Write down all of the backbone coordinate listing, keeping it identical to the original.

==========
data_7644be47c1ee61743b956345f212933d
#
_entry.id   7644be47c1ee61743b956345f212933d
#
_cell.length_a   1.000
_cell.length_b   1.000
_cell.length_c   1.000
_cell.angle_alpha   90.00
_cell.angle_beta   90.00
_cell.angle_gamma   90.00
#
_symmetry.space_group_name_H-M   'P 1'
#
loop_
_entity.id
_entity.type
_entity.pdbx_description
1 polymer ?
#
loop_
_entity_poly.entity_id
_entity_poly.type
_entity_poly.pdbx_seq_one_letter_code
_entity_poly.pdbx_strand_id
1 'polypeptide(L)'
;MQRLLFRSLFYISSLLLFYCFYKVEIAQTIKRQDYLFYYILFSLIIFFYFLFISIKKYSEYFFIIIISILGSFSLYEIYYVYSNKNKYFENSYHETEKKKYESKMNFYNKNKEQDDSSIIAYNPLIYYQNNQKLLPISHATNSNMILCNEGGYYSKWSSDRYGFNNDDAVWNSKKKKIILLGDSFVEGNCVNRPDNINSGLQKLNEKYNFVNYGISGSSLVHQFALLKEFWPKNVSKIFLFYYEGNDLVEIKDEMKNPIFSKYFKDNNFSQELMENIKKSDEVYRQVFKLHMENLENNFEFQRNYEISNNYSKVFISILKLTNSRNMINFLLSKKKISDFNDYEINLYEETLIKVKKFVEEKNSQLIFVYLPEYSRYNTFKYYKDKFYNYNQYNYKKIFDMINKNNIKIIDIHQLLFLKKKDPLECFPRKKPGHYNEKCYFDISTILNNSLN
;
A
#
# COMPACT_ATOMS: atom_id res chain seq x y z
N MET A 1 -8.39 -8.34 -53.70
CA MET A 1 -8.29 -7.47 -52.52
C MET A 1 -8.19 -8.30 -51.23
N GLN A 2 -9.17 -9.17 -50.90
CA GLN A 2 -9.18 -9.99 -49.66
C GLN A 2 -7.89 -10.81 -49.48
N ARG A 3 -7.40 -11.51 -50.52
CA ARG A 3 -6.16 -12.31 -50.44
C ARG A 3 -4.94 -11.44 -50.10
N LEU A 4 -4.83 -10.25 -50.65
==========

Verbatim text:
data_7644be47c1ee61743b956345f212933d
#
_entry.id   7644be47c1ee61743b956345f212933d
#
_cell.length_a   1.000
_cell.length_b   1.000
_cell.length_c   1.000
_cell.angle_alpha   90.00
_cell.angle_beta   90.00
_cell.angle_gamma   90.00
#
_symmetry.space_group_name_H-M   'P 1'
#
loop_
_entity.id
_entity.type
_entity.pdbx_description
1 polymer ?
#
loop_
_entity_poly.entity_id
_entity_poly.type
_entity_poly.pdbx_seq_one_letter_code
_entity_poly.pdbx_strand_id
1 'polypeptide(L)'
;MQRLLFRSLFYISSLLLFYCFYKVEIAQTIKRQDYLFYYILFSLIIFFYFLFISIKKYSEYFFIIIISILGSFSLYEIYYVYSNKNKYFENSYHETEKKKYESKMNFYNKNKEQDDSSIIAYNPLIYYQNNQKLLPISHATNSNMILCNEGGYYSKWSSDRYGFNNDDAVWNSKKKKIILLGDSFVEGNCVNRPDNINSGLQKLNEKYNFVNYGISGSSLVHQFALLKEFWPKNVSKIFLFYYEGNDLVEIKDEMKNPIFSKYFKDNNFSQELMENIKKSDEVYRQVFKLHMENLENNFEFQRNYEISNNYSKVFISILKLTNSRNMINFLLSKKKISDFNDYEINLYEETLIKVKKFVEEKNSQLIFVYLPEYSRYNTFKYYKDKFYNYNQYNYKKIFDMINKNNIKIIDIHQLLFLKKKDPLECFPRKKPGHYNEKCYFDISTILNNSLN
;
A
#
# COMPACT_ATOMS: atom_id res chain seq x y z
N MET A 1 -8.39 -8.34 -53.70
CA MET A 1 -8.29 -7.47 -52.52
C MET A 1 -8.19 -8.30 -51.23
N GLN A 2 -9.17 -9.17 -50.90
CA GLN A 2 -9.18 -9.99 -49.66
C GLN A 2 -7.89 -10.81 -49.48
N ARG A 3 -7.40 -11.51 -50.52
CA ARG A 3 -6.16 -12.31 -50.44
C ARG A 3 -4.94 -11.44 -50.10
N LEU A 4 -4.83 -10.25 -50.65